The W.K. Kellogg Foundation plans to invest $5 million to enhance and develop family engagement efforts to support the education of children from birth to age 8 living in low-income and/or minority communities.
Organizations could receive up to $500,000 for one to three years for family engagement models that emphasize family leadership development, effective teaching strategies, and work on aligning early-childhood education programs.
Carla D. Thompson, the Kellogg Foundation’s vice president of program strategy, said the foundation hopes to identify and support programs that are helping parents become advocates for not only their children but all children. She said the foundation wants to cultivate parents as education policy advocates as well.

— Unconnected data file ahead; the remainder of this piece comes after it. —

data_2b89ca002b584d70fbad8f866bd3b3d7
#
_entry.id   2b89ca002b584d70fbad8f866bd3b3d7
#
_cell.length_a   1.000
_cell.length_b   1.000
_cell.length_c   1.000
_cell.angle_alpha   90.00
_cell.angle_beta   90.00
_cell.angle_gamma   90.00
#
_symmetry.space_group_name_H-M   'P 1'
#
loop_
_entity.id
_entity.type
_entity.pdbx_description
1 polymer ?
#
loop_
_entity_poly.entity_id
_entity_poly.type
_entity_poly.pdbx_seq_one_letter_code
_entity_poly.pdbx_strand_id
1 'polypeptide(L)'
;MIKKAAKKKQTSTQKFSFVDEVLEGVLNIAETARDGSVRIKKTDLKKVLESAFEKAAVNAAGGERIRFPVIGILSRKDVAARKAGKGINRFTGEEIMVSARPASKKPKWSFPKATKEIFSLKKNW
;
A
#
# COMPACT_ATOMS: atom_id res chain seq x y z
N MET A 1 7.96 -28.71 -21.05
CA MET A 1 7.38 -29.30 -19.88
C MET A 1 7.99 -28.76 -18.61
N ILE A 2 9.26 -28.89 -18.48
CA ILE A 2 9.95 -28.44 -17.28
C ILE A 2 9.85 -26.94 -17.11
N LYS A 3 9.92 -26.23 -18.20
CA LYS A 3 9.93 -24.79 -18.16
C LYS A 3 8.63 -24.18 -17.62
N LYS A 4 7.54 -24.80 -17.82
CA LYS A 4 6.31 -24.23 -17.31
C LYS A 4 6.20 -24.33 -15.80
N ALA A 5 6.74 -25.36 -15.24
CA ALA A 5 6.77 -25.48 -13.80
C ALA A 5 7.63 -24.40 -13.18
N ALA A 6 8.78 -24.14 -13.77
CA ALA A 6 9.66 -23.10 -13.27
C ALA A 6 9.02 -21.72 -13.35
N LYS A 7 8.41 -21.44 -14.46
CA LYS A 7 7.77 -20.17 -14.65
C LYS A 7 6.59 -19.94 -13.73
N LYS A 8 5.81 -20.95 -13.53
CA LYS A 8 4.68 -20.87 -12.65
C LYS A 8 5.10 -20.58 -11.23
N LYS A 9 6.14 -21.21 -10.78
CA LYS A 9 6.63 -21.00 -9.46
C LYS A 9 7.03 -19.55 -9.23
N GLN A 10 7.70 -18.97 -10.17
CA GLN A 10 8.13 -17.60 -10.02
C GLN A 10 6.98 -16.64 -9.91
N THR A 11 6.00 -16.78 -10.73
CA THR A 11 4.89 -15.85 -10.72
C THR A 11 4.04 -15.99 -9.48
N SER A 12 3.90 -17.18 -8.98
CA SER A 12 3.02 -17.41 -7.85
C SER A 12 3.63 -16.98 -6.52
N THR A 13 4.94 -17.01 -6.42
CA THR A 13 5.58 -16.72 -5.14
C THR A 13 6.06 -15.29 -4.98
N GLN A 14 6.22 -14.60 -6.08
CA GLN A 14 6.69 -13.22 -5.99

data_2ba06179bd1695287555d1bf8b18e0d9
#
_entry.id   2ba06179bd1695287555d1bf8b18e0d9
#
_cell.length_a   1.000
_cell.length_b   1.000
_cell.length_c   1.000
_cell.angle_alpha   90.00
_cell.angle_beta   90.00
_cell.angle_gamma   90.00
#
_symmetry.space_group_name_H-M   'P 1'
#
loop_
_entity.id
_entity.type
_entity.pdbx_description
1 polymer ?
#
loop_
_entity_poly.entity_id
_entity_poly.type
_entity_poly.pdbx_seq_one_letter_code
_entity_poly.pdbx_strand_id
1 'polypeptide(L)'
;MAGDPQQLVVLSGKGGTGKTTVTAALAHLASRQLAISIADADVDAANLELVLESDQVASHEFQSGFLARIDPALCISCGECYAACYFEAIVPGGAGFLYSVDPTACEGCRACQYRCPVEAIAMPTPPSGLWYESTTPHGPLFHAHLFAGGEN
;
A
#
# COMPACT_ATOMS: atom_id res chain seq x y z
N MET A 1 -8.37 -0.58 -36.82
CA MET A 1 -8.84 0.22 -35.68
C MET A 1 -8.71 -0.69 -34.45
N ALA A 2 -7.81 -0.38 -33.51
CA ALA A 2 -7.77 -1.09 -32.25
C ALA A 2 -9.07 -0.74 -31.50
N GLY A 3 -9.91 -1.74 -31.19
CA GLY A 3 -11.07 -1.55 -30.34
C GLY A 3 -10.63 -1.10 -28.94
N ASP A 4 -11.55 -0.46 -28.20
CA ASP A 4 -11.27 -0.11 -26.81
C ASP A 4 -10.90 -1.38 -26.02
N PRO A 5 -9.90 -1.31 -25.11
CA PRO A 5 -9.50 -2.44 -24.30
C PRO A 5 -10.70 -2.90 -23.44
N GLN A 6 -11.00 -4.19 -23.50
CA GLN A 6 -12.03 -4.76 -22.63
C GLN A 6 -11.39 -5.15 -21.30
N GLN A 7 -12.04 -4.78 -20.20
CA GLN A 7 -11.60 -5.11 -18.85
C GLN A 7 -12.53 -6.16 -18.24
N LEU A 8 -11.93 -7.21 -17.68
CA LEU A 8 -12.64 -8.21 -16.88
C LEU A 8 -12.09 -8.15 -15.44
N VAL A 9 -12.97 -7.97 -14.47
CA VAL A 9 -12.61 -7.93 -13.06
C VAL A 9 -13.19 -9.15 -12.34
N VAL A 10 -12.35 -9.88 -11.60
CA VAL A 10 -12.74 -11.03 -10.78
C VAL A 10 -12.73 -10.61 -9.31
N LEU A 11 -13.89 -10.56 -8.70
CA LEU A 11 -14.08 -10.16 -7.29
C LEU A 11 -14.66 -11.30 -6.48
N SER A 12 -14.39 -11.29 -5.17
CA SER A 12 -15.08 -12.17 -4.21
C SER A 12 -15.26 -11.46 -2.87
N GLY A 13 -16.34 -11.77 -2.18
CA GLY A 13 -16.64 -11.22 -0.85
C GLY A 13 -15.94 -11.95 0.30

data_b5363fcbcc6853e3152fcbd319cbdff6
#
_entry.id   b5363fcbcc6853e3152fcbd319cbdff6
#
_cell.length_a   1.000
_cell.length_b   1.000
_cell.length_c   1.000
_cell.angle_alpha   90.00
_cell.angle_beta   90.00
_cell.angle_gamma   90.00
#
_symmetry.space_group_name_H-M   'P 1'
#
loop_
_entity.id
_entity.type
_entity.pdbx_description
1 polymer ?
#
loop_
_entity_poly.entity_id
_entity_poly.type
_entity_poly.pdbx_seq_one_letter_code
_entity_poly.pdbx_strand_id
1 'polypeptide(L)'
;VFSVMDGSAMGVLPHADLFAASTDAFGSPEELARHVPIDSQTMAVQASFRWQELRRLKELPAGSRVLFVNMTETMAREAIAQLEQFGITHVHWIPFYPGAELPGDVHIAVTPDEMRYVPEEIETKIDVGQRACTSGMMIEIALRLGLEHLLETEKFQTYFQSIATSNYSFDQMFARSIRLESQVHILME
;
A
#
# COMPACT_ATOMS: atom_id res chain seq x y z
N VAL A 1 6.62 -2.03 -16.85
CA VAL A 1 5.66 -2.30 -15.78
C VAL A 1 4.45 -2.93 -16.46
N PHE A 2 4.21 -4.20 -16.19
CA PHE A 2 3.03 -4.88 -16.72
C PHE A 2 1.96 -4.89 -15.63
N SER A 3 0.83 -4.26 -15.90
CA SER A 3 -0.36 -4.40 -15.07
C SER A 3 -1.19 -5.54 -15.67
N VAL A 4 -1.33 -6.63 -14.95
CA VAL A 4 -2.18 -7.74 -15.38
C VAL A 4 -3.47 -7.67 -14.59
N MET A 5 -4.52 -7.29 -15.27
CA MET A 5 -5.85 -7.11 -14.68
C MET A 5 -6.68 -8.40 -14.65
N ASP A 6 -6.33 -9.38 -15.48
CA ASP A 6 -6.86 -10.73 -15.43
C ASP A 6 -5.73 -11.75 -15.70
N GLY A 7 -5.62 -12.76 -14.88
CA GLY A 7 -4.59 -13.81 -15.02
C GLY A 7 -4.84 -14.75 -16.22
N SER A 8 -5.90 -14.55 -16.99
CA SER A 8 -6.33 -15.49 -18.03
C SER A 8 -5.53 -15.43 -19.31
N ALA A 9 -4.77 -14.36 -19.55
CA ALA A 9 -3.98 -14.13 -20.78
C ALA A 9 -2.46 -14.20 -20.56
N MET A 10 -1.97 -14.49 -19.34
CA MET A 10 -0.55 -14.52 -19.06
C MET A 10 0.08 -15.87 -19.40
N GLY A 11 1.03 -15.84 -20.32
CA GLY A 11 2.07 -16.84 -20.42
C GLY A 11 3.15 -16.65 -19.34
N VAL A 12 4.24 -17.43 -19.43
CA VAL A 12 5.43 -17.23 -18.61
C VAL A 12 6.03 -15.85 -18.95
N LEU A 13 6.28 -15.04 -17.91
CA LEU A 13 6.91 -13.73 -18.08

Thompson said family engagement programs could help break the cycle of negative feelings and disenfranchisement that some minority parents have about their schools. She said these efforts would aim to demystify the education system and create new family-school partnerships.
“We need to change the way low-income parents are viewed,” Thompson said, adding that they are often perceived as obstacles to their children’s educational success. “Parents need to be seen as real partners.”
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A version of this news article first appeared in the K-12 Parents and the Public blog.